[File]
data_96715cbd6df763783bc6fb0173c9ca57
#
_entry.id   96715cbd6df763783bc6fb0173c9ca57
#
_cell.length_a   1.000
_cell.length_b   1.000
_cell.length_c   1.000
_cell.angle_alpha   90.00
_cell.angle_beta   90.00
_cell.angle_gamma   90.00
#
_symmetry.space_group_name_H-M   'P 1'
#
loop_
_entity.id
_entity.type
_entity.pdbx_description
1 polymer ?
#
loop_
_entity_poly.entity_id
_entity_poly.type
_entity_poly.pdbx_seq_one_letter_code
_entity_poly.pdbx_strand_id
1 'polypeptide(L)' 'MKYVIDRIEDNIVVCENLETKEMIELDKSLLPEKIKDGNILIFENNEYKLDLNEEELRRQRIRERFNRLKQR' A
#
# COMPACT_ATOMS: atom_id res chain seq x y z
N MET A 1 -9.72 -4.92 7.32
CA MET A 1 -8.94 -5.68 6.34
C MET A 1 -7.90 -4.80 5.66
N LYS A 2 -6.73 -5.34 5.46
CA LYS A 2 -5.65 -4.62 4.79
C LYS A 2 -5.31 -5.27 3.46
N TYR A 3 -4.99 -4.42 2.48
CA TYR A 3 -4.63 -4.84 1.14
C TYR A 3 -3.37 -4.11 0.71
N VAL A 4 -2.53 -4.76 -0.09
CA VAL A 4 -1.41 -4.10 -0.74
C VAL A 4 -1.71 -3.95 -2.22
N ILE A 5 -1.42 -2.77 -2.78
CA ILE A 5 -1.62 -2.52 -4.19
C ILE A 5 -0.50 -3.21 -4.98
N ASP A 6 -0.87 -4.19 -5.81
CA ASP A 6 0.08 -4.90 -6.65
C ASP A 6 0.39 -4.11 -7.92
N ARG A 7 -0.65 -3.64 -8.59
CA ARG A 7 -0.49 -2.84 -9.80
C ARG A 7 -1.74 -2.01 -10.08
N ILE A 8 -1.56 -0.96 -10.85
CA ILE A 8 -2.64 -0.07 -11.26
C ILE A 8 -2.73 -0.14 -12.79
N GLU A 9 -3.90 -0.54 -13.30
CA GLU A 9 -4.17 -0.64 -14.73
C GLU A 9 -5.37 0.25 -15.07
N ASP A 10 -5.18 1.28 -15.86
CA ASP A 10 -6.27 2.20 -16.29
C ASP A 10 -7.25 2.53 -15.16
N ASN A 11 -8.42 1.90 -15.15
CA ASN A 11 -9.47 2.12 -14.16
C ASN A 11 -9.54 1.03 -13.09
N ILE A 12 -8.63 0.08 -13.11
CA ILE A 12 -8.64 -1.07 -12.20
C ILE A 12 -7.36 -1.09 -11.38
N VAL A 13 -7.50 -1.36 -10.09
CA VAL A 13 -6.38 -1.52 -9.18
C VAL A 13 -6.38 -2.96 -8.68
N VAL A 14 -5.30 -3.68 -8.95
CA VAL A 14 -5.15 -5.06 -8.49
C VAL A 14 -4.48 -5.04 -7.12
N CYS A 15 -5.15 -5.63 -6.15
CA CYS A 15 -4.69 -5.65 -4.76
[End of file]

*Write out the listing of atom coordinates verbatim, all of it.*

data_96715cbd6df763783bc6fb0173c9ca57
#
_entry.id   96715cbd6df763783bc6fb0173c9ca57
#
_cell.length_a   1.000
_cell.length_b   1.000
_cell.length_c   1.000
_cell.angle_alpha   90.00
_cell.angle_beta   90.00
_cell.angle_gamma   90.00
#
_symmetry.space_group_name_H-M   'P 1'
#
loop_
_entity.id
_entity.type
_entity.pdbx_description
1 polymer ?
#
loop_
_entity_poly.entity_id
_entity_poly.type
_entity_poly.pdbx_seq_one_letter_code
_entity_poly.pdbx_strand_id
1 'polypeptide(L)' 'MKYVIDRIEDNIVVCENLETKEMIELDKSLLPEKIKDGNILIFENNEYKLDLNEEELRRQRIRERFNRLKQR' A
#
# COMPACT_ATOMS: atom_id res chain seq x y z
N MET A 1 -9.72 -4.92 7.32
CA MET A 1 -8.94 -5.68 6.34
C MET A 1 -7.90 -4.80 5.66
N LYS A 2 -6.73 -5.34 5.46
CA LYS A 2 -5.65 -4.62 4.79
C LYS A 2 -5.31 -5.27 3.46
N TYR A 3 -4.99 -4.42 2.48
CA TYR A 3 -4.63 -4.84 1.14
C TYR A 3 -3.37 -4.11 0.71
N VAL A 4 -2.53 -4.76 -0.09
CA VAL A 4 -1.41 -4.10 -0.74
C VAL A 4 -1.71 -3.95 -2.22
N ILE A 5 -1.42 -2.77 -2.78
CA ILE A 5 -1.62 -2.52 -4.19
C ILE A 5 -0.50 -3.21 -4.98
N ASP A 6 -0.87 -4.19 -5.81
CA ASP A 6 0.08 -4.90 -6.65
C ASP A 6 0.39 -4.11 -7.92
N ARG A 7 -0.65 -3.64 -8.59
CA ARG A 7 -0.49 -2.84 -9.80
C ARG A 7 -1.74 -2.01 -10.08
N ILE A 8 -1.56 -0.96 -10.85
CA ILE A 8 -2.64 -0.07 -11.26
C ILE A 8 -2.73 -0.14 -12.79
N GLU A 9 -3.90 -0.54 -13.30
CA GLU A 9 -4.17 -0.64 -14.73
C GLU A 9 -5.37 0.25 -15.07
N ASP A 10 -5.18 1.28 -15.86
CA ASP A 10 -6.27 2.20 -16.29
C ASP A 10 -7.25 2.53 -15.16
N ASN A 11 -8.42 1.90 -15.15
CA ASN A 11 -9.47 2.12 -14.16
C ASN A 11 -9.54 1.03 -13.09
N ILE A 12 -8.63 0.08 -13.11
CA ILE A 12 -8.64 -1.07 -12.20
C ILE A 12 -7.36 -1.09 -11.38
N VAL A 13 -7.50 -1.36 -10.09
CA VAL A 13 -6.38 -1.52 -9.18
C VAL A 13 -6.38 -2.96 -8.68
N VAL A 14 -5.30 -3.68 -8.95
CA VAL A 14 -5.15 -5.06 -8.49
C VAL A 14 -4.48 -5.04 -7.12
N CYS A 15 -5.15 -5.63 -6.15
CA CYS A 15 -4.69 -5.65 -4.76